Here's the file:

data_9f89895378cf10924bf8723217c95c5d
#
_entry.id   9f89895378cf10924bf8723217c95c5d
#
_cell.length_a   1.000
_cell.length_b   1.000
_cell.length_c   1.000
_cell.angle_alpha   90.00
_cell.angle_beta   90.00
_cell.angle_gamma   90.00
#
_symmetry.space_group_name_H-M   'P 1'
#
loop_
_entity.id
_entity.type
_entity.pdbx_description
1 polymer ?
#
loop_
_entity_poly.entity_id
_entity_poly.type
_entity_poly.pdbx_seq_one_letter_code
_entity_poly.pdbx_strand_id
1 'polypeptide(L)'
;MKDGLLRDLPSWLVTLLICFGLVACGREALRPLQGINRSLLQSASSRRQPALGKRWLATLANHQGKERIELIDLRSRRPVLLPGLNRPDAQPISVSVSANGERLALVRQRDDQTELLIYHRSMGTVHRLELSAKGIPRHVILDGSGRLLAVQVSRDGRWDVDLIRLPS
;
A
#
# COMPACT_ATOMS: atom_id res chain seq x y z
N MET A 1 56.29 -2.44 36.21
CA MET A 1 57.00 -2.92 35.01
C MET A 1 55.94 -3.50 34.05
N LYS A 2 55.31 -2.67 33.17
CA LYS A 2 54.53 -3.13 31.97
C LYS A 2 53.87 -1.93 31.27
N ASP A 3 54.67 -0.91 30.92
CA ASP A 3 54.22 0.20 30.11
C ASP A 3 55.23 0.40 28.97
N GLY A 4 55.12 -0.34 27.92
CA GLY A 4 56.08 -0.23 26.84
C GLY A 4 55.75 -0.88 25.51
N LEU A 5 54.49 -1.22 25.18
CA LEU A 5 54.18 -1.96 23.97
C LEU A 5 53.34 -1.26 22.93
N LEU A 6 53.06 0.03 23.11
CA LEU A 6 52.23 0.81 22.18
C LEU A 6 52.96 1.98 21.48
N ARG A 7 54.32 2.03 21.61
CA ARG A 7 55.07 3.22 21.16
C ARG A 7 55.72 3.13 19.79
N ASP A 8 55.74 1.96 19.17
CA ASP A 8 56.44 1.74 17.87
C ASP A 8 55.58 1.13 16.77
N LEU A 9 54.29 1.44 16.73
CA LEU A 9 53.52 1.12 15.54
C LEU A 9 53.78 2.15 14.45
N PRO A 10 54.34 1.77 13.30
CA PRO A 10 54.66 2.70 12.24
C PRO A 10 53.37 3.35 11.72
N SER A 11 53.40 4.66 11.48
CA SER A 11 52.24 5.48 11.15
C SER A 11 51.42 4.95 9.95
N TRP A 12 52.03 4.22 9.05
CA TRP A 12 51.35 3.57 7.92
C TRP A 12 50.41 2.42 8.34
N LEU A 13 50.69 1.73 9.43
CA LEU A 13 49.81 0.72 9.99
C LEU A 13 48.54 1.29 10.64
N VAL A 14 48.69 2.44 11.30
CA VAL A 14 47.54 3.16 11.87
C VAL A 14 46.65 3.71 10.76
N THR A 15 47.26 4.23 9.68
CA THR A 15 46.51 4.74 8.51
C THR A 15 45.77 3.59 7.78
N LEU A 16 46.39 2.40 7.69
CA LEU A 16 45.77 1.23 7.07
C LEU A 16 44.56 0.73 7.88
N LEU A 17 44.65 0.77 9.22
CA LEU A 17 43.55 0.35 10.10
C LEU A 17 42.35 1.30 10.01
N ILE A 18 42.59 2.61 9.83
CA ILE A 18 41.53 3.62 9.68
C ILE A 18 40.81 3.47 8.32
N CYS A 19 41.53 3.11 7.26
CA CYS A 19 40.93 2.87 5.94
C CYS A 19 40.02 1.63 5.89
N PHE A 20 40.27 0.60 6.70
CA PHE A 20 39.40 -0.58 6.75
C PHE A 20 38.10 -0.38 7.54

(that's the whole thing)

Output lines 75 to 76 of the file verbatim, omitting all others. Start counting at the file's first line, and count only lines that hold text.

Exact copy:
C THR A 15 45.77 3.59 7.78
N LEU A 16 46.39 2.40 7.69